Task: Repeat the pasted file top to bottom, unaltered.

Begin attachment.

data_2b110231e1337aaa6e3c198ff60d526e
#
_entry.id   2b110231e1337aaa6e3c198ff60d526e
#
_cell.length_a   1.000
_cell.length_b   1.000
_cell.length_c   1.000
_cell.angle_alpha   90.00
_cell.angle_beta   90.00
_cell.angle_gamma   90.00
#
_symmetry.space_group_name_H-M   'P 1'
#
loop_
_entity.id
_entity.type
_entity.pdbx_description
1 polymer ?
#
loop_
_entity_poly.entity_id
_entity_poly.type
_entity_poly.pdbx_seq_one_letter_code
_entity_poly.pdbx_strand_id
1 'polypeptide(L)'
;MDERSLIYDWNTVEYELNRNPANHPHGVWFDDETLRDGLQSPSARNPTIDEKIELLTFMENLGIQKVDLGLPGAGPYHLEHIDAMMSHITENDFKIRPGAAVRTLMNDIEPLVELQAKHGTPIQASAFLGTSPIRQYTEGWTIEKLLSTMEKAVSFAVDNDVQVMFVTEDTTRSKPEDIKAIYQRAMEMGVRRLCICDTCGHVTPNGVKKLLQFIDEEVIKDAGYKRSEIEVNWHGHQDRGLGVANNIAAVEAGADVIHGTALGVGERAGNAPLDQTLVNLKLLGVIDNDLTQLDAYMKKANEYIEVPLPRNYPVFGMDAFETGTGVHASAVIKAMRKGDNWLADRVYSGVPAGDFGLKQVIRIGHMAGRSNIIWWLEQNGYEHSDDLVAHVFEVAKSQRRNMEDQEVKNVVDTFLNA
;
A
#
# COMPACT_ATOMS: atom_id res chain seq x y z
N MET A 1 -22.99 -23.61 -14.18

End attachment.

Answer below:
data_2b110231e1337aaa6e3c198ff60d526e
#
_entry.id   2b110231e1337aaa6e3c198ff60d526e
#
_cell.length_a   1.000
_cell.length_b   1.000
_cell.length_c   1.000
_cell.angle_alpha   90.00
_cell.angle_beta   90.00
_cell.angle_gamma   90.00
#
_symmetry.space_group_name_H-M   'P 1'
#
loop_
_entity.id
_entity.type
_entity.pdbx_description
1 polymer ?
#
loop_
_entity_poly.entity_id
_entity_poly.type
_entity_poly.pdbx_seq_one_letter_code
_entity_poly.pdbx_strand_id
1 'polypeptide(L)'
;MDERSLIYDWNTVEYELNRNPANHPHGVWFDDETLRDGLQSPSARNPTIDEKIELLTFMENLGIQKVDLGLPGAGPYHLEHIDAMMSHITENDFKIRPGAAVRTLMNDIEPLVELQAKHGTPIQASAFLGTSPIRQYTEGWTIEKLLSTMEKAVSFAVDNDVQVMFVTEDTTRSKPEDIKAIYQRAMEMGVRRLCICDTCGHVTPNGVKKLLQFIDEEVIKDAGYKRSEIEVNWHGHQDRGLGVANNIAAVEAGADVIHGTALGVGERAGNAPLDQTLVNLKLLGVIDNDLTQLDAYMKKANEYIEVPLPRNYPVFGMDAFETGTGVHASAVIKAMRKGDNWLADRVYSGVPAGDFGLKQVIRIGHMAGRSNIIWWLEQNGYEHSDDLVAHVFEVAKSQRRNMEDQEVKNVVDTFLNA
;
A
#
# COMPACT_ATOMS: atom_id res chain seq x y z
N MET A 1 -22.99 -23.61 -14.18